Monthly Archives: March 2008

Why blogging is more interesting than reporting

The jury is still out on blogging—and if left to the mainstream media, it will remain out for ever.

Is it good, is it journalism, does it have the “institutional” checks and balances, do bloggers go out and report a story… questions like these have been hurled for very nearly a decade without hurting anybody.

Now, Poynter’s Roy Peter Clark throws light on a Nieman narrative conference where reporter and Nieman fellow Josh Benton threw up an interesting theory on why blogging has come to be so interesting.

“Eyewitness reporting rendered in real time via the blog represents an interesting and worthy kissing cousin to long-form narrative journalism… in contradistinction to the kind of processed news reporting that still vanillas-up the typical newspaper.”

At its most basic, blogging represents natural reporting. It comes right after an event or an experience, when the story is hot. Through the authentic voice of the writer, it helps the reader catch the spark of the subject.

In a sense, blogging is like a conversation between friends: Fresh, unformed, unfiltered, as-is, not entirely accurate always, but fun, something that captures your attention.

Conventional reporting, on the other hand, takes more time, “neuters the point of view, neutralizes the language, and jams facts into standard suitcases.” But as more time passes, an investigative or feature writer recognizes the unrealized narrative potential of the story. Once again, “interestingness” becomes high.

Read the full piece: From blog to narrative

P. Sainath lecture on media in Bangalore

P. Sainath, the Magsaysay Award winning rural affairs editor of The Hindu, will deliver a lecture on the media in Bangalore on Thursday, 27 March 2008. The lecture has been organised by the cultural tabloid Janashakti. The venue is the Senate hall of Central College. The time is 4 pm.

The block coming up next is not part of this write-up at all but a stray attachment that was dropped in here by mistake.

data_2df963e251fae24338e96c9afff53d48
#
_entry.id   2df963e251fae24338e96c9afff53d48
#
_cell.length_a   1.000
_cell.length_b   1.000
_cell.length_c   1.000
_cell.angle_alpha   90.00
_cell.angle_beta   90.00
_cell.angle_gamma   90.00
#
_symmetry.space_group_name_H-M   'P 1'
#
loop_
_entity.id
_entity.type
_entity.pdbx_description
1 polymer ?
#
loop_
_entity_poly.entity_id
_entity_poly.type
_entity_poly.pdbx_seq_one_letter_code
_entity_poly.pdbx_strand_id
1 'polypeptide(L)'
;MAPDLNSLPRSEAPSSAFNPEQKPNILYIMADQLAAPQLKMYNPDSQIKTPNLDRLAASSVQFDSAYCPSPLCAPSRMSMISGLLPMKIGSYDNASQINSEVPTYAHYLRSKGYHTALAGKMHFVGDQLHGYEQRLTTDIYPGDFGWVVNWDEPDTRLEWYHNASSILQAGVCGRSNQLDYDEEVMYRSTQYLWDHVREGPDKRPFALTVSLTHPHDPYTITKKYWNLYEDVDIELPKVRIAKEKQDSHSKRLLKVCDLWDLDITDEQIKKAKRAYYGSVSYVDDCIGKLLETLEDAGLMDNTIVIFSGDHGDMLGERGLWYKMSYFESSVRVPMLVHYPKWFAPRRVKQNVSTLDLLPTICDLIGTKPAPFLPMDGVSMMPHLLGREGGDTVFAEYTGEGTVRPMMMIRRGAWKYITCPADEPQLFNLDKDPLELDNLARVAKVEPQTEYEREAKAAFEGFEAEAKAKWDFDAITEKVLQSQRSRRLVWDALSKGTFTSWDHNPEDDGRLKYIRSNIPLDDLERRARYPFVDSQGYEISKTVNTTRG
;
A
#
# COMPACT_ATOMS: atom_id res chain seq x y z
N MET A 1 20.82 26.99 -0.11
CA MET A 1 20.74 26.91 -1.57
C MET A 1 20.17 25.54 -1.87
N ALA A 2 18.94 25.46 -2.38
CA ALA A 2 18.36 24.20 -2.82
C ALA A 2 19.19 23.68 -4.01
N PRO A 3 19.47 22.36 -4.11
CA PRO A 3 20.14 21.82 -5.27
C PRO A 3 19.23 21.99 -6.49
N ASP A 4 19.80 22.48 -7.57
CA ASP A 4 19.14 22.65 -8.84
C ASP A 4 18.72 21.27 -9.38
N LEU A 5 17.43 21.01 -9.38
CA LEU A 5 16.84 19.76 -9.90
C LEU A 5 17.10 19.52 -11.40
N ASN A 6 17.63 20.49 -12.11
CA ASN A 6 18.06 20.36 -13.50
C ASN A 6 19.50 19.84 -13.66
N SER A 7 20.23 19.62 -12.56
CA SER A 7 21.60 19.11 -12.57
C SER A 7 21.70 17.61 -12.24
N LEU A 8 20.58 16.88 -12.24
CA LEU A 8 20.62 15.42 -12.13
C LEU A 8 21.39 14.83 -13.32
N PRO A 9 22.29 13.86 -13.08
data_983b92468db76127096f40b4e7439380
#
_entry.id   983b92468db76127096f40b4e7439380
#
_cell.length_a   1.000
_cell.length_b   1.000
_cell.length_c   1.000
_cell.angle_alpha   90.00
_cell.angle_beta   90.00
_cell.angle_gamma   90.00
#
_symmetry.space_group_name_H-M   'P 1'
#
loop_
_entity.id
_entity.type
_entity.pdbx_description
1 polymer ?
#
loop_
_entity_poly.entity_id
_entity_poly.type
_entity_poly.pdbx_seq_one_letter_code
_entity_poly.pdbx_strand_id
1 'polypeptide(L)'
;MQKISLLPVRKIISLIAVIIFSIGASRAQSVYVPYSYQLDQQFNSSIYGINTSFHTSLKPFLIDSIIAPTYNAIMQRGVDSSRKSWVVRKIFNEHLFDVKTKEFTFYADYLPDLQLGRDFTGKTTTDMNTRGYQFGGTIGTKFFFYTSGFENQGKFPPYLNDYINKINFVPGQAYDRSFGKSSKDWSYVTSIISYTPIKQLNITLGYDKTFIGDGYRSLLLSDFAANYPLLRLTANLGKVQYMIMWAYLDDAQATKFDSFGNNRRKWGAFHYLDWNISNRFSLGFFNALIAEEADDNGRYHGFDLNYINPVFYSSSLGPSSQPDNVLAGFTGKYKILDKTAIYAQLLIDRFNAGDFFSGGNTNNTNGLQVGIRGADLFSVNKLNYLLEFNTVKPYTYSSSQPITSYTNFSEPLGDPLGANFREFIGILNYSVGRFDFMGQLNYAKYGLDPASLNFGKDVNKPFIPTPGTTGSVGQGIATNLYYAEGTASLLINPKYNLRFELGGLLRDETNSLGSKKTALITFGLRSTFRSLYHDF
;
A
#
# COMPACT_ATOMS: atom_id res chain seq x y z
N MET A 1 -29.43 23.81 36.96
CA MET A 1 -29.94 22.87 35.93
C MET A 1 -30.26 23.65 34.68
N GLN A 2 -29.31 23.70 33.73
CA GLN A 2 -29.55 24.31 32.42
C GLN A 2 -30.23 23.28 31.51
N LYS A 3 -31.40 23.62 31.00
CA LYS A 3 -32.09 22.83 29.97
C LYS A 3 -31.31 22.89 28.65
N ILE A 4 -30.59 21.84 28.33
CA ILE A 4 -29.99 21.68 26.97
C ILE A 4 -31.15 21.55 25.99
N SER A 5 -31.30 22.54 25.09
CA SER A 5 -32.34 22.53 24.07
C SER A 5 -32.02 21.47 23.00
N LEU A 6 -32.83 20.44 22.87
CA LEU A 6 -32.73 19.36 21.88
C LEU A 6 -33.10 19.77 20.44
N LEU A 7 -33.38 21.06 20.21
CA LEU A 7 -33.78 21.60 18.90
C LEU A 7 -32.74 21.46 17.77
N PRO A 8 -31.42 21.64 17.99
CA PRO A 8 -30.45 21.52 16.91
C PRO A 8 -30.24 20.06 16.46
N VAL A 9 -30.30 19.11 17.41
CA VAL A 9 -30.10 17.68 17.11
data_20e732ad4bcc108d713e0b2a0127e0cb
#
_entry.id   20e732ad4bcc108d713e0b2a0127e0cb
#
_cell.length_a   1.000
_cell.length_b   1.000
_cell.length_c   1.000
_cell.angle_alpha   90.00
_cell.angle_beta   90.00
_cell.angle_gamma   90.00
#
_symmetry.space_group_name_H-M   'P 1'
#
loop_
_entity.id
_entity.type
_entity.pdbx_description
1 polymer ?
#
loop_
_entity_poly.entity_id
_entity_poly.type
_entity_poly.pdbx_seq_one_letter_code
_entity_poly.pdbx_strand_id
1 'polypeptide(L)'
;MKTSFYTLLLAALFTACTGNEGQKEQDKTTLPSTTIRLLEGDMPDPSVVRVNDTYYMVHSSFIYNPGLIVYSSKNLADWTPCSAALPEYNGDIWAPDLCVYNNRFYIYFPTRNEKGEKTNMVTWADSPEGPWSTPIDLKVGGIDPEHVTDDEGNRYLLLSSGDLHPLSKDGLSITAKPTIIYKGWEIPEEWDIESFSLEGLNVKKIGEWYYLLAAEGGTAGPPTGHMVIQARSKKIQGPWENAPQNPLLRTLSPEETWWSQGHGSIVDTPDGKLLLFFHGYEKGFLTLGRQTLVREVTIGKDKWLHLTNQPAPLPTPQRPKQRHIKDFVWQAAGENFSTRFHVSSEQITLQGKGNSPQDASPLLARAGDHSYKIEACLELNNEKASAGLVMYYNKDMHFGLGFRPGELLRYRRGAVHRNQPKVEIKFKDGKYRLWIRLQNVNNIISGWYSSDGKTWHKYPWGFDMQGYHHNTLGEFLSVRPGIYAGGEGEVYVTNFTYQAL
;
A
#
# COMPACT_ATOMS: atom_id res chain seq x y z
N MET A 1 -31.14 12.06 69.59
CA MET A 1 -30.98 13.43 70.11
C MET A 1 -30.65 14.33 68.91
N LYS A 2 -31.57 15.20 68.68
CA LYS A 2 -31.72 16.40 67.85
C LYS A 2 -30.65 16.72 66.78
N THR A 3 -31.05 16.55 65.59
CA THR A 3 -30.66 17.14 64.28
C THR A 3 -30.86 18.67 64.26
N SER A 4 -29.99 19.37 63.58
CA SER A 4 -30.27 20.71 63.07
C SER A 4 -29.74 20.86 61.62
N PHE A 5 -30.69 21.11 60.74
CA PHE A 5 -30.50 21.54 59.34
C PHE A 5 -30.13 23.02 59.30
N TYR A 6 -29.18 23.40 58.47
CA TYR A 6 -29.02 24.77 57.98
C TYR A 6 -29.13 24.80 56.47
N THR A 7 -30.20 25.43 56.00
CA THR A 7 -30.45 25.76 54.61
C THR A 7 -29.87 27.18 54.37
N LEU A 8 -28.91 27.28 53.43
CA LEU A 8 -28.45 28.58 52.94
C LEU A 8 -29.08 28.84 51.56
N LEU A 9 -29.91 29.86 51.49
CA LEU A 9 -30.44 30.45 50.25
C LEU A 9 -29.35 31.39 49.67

Also read: ‘A media politically free but chained by profits’

‘Take big steps, urgent steps, fast-paced steps’

‘Conventional journalism serves the powerful’

24 hours, six TVs, one laptop, two radios…

This is the age of the information overload. Gone is the top-down, one-way, take-it-or-leave-it hierarchy of the past. News, views and juice now bombards the reader, listener, viewer, surfer. Scores of voices plead, rant, shout to catch your attention as the dissemination of fact and opinion no longer remains the sole province of people with the rich and powerful. “Now all is out of control. Everyone with a computer is a potential pundit; anyone with a video camera can be on a screen.”

So, how does a lay news consumer cope with all the information that now rains upon him?

Gene Weingarten, a staff writer of The Washington Post, decided to check it out.

Like his father’s friend Boris, who undertook a daily pilgrimage to the public library and read every paper from start to finis, “with ecclesiastic solemnity, a quiet, dignified homage to the majesty of knowledge,” Weingarten sat alone in a room for almost 24 hours with six televisions, a laptop and two radios, listening to only political shows, pundits and blogs, sometimes monitoring four or five of them at the same time.

He survived to tell the tale of “cruel and usual punishment”.

“I’ll tell you it can be, but I cannot tell you how horrible it is. It rattles the very center of your being. If you care about the state of humankind, it fills you with despair. We are as a people bleak and hostile and suspicious, filled with senseless partisanship and willing to believe anything and everything about anyone. We are full of ourselves and we hate. And we do it 24-7. “

Read the full saga: Cruel and usual punishment

A rural newspaper that’s a voice of the women